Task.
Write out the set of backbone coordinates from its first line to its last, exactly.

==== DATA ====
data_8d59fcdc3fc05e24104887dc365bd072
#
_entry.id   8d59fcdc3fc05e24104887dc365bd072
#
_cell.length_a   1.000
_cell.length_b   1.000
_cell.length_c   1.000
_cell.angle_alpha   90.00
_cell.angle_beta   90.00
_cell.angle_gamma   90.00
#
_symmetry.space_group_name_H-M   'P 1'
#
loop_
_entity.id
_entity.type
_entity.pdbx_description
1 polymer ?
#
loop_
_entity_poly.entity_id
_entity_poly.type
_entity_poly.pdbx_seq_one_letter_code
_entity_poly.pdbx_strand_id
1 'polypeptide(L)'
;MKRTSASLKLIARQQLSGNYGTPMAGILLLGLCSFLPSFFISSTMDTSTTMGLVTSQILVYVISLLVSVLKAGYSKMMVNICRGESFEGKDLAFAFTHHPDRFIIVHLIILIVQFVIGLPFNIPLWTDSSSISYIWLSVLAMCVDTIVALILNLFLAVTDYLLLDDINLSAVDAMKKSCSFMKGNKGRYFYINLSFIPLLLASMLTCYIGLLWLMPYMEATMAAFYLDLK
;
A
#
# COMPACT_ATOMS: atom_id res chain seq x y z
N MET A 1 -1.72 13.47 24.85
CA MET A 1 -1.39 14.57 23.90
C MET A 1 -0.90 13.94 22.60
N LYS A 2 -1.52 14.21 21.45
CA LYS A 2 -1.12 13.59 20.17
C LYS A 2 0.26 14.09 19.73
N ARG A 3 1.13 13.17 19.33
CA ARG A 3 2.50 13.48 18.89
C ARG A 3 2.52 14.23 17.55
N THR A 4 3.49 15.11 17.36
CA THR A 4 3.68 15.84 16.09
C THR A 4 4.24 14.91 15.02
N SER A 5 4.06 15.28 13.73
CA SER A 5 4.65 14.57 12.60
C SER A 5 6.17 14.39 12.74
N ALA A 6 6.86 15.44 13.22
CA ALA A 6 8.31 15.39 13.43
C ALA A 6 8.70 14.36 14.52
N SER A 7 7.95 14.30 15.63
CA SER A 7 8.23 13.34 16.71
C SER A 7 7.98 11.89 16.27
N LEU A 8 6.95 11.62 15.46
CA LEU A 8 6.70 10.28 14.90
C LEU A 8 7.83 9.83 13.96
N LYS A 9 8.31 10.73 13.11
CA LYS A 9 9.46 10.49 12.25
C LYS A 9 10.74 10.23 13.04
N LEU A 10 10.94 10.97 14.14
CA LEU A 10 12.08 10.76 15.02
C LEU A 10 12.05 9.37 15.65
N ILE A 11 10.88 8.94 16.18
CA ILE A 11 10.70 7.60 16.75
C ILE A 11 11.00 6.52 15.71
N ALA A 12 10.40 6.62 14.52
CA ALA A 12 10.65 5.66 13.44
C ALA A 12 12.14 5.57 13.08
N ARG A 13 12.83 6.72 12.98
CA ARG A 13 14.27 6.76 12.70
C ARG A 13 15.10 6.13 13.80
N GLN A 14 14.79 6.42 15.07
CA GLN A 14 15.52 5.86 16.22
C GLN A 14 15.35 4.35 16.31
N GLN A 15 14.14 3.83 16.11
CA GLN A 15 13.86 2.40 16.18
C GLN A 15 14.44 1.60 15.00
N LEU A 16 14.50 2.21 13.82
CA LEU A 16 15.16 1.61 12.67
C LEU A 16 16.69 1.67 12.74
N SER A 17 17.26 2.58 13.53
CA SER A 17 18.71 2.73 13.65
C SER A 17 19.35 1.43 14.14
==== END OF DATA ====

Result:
data_8d59fcdc3fc05e24104887dc365bd072
#
_entry.id   8d59fcdc3fc05e24104887dc365bd072
#
_cell.length_a   1.000
_cell.length_b   1.000
_cell.length_c   1.000
_cell.angle_alpha   90.00
_cell.angle_beta   90.00
_cell.angle_gamma   90.00
#
_symmetry.space_group_name_H-M   'P 1'
#
loop_
_entity.id
_entity.type
_entity.pdbx_description
1 polymer ?
#
loop_
_entity_poly.entity_id
_entity_poly.type
_entity_poly.pdbx_seq_one_letter_code
_entity_poly.pdbx_strand_id
1 'polypeptide(L)'
;MKRTSASLKLIARQQLSGNYGTPMAGILLLGLCSFLPSFFISSTMDTSTTMGLVTSQILVYVISLLVSVLKAGYSKMMVNICRGESFEGKDLAFAFTHHPDRFIIVHLIILIVQFVIGLPFNIPLWTDSSSISYIWLSVLAMCVDTIVALILNLFLAVTDYLLLDDINLSAVDAMKKSCSFMKGNKGRYFYINLSFIPLLLASMLTCYIGLLWLMPYMEATMAAFYLDLK
;
A
#
# COMPACT_ATOMS: atom_id res chain seq x y z
N MET A 1 -1.72 13.47 24.85
CA MET A 1 -1.39 14.57 23.90
C MET A 1 -0.90 13.94 22.60
N LYS A 2 -1.52 14.21 21.45
CA LYS A 2 -1.12 13.59 20.17
C LYS A 2 0.26 14.09 19.73
N ARG A 3 1.13 13.17 19.33
CA ARG A 3 2.50 13.48 18.89
C ARG A 3 2.52 14.23 17.55
N THR A 4 3.49 15.11 17.36
CA THR A 4 3.68 15.84 16.09
C THR A 4 4.24 14.91 15.02
N SER A 5 4.06 15.28 13.73
CA SER A 5 4.65 14.57 12.60
C SER A 5 6.17 14.39 12.74
N ALA A 6 6.86 15.44 13.22
CA ALA A 6 8.31 15.39 13.43
C ALA A 6 8.70 14.36 14.52
N SER A 7 7.95 14.30 15.63
CA SER A 7 8.23 13.34 16.71
C SER A 7 7.98 11.89 16.27
N LEU A 8 6.95 11.62 15.46
CA LEU A 8 6.70 10.28 14.90
C LEU A 8 7.83 9.83 13.96
N LYS A 9 8.31 10.73 13.11
CA LYS A 9 9.46 10.49 12.25
C LYS A 9 10.74 10.23 13.04
N LEU A 10 10.94 10.97 14.14
CA LEU A 10 12.08 10.76 15.02
C LEU A 10 12.05 9.37 15.65
N ILE A 11 10.88 8.94 16.18
CA ILE A 11 10.70 7.60 16.75
C ILE A 11 11.00 6.52 15.71
N ALA A 12 10.40 6.62 14.52
CA ALA A 12 10.65 5.66 13.44
C ALA A 12 12.14 5.57 13.08
N ARG A 13 12.83 6.72 12.98
CA ARG A 13 14.27 6.76 12.70
C ARG A 13 15.10 6.13 13.80
N GLN A 14 14.79 6.42 15.07
CA GLN A 14 15.52 5.86 16.22
C GLN A 14 15.35 4.35 16.31
N GLN A 15 14.14 3.83 16.11
CA GLN A 15 13.86 2.40 16.18
C GLN A 15 14.44 1.60 15.00
N LEU A 16 14.50 2.21 13.82
CA LEU A 16 15.16 1.61 12.67
C LEU A 16 16.69 1.67 12.74
N SER A 17 17.26 2.58 13.53
CA SER A 17 18.71 2.73 13.65
C SER A 17 19.35 1.43 14.14